First Years


Born on 22 January 1561, Francis Bacon lived at York Housenear the Strandin London. His father was Sir Nicholas Bacon (Lord Keeper of the Great Seal). Francis's mother was Anne Bacon, the daughter of the noted Renaissance humanist Anthony Cooke. His mother's sister was married to William Cecil, 1st Baron Burghley, making him Bacon's uncle.


Biographers believe that Francis was educated at home in his early years because of poor health, which plagued him throughout his life. Bacon received tuition from John Walsall, who was a graduate of Oxford with a leaning toward Puritanism. In 1573 at the age of 12, he attended Trinity College at the University of Cambridge, where he lived for three years, together with his older brother Anthony Bacon under the personal tutelage of Dr. John Whitgift, who became Archbishop of Canterbury in the future. Bacon's education was mostly held in Latin and followed the medieval curriculum. A philosopher was also educated at the University of Poitiers. At Cambridge, he met Queen Elizabeth, who was impressed by Francis's bright intellect, and called him "The young lord keeper."



Middle years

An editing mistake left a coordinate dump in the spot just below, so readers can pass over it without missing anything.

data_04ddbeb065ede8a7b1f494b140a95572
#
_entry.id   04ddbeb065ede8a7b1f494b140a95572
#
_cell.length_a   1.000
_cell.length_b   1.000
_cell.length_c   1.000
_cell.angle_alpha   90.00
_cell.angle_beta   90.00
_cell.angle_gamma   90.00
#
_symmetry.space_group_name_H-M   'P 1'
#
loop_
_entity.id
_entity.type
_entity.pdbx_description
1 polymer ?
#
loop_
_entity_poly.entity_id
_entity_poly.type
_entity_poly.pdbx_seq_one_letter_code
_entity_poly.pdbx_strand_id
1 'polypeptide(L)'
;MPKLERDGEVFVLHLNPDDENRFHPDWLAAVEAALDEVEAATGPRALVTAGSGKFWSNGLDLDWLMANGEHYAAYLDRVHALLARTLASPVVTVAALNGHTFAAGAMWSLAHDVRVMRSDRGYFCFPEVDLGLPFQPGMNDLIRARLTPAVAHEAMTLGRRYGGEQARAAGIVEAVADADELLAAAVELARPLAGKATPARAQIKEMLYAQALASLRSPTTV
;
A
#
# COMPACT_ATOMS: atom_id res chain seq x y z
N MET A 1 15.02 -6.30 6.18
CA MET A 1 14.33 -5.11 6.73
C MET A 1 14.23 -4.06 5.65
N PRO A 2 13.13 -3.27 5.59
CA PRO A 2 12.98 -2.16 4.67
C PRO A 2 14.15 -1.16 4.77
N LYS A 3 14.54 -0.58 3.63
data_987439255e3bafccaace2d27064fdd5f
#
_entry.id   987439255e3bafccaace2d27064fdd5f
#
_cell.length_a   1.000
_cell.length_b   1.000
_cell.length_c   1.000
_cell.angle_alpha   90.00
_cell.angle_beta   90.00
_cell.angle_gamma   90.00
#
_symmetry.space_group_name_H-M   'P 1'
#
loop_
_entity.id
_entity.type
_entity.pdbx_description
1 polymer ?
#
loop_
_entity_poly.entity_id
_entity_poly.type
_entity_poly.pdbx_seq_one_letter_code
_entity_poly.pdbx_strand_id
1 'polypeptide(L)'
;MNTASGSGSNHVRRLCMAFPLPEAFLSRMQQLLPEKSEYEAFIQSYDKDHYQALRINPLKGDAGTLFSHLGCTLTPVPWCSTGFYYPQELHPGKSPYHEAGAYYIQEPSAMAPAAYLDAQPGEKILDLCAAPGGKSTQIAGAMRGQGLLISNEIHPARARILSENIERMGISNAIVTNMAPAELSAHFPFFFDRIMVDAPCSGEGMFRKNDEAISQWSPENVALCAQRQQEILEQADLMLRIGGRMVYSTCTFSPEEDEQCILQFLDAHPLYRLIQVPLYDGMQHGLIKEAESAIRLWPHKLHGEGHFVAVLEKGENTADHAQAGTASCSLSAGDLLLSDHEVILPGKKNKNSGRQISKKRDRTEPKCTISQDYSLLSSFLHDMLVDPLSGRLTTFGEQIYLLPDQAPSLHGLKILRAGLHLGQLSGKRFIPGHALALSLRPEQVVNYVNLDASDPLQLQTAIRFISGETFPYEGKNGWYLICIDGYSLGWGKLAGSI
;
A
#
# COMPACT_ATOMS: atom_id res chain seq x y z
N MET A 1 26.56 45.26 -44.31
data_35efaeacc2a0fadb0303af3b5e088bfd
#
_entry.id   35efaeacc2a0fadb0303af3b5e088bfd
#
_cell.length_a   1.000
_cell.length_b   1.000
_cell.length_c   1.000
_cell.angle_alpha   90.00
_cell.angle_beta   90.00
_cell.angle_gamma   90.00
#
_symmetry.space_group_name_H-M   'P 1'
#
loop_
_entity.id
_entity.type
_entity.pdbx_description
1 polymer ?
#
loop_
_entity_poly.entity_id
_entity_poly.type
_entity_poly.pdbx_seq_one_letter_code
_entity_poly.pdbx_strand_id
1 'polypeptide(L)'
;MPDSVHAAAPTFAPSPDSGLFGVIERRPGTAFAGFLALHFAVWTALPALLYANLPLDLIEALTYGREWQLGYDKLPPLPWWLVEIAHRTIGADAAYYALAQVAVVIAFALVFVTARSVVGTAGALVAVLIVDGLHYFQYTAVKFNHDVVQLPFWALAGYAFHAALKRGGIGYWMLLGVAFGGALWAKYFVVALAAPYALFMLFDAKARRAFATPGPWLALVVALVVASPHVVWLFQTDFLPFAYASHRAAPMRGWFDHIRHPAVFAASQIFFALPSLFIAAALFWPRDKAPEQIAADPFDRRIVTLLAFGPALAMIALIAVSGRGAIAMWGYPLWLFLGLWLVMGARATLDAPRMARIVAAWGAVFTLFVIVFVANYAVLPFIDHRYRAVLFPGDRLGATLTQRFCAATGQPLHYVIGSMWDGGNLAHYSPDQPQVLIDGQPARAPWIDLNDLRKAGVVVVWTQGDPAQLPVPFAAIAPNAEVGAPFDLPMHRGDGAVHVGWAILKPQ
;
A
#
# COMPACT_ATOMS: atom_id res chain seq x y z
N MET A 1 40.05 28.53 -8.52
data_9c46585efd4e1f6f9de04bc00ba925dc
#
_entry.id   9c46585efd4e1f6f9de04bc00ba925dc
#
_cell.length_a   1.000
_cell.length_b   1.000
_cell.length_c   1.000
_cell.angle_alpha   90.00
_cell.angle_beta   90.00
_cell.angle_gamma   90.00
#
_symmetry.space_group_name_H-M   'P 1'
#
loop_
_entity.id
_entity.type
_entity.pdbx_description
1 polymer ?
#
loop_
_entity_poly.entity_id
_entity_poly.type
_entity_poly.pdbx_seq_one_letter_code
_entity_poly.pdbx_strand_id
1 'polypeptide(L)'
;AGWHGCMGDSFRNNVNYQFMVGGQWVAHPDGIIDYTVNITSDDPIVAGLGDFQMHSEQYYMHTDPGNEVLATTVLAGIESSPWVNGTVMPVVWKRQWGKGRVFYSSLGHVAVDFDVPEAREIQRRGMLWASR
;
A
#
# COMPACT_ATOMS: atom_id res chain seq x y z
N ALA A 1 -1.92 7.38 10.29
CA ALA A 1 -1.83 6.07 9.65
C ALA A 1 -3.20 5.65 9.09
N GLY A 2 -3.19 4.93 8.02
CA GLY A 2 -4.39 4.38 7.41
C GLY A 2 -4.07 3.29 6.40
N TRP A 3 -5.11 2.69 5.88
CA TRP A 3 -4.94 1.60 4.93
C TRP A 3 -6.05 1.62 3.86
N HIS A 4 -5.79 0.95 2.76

Motives Francis stated three goals for himself, and those were: to uncover the truth, to serve his country, and to serve his church. Therefore he started seeking a prestigious post. In 1580, with the help of his uncle, Lord Burghley, he applied for a post at court that would have provided an opportunity for him to pursue a life of learning, but his application failed. For two years, Francis worked at Gray's Inn, until he was admitted as an outer barrister in 1582. Parliamentarian His parliamentary career started when he was elected in a by-election in 1581. In three years, he managed to take his seat in Parliament for Melcombe in Dorset, and in 1586 for Taunton. At this time, he started writing on the condition of parties in the church, as well as on the subject of philosophical reform in the lost tract Temporis Partus Maximus. Yet, he failed to gain a position that he believed would lead him to success. Later, Francis expressed signs of interest in Puritanism. He even attended the sermons of the Puritan chaplain and accompanied his mother to the Temple Church to listen to Walter Travers (English puritanical theologian). This interest led to the publication of his earliest surviving tract, in which he criticized the English church's suppression of the Puritan clergy. In the Parliament of 1586, he openly urged execution for the Catholic Mary, Queen of Scots. Besides: About this time, the philosopher again approached his powerful uncle for help; his quick progress at the Bar followed this move. In 1586 Francis became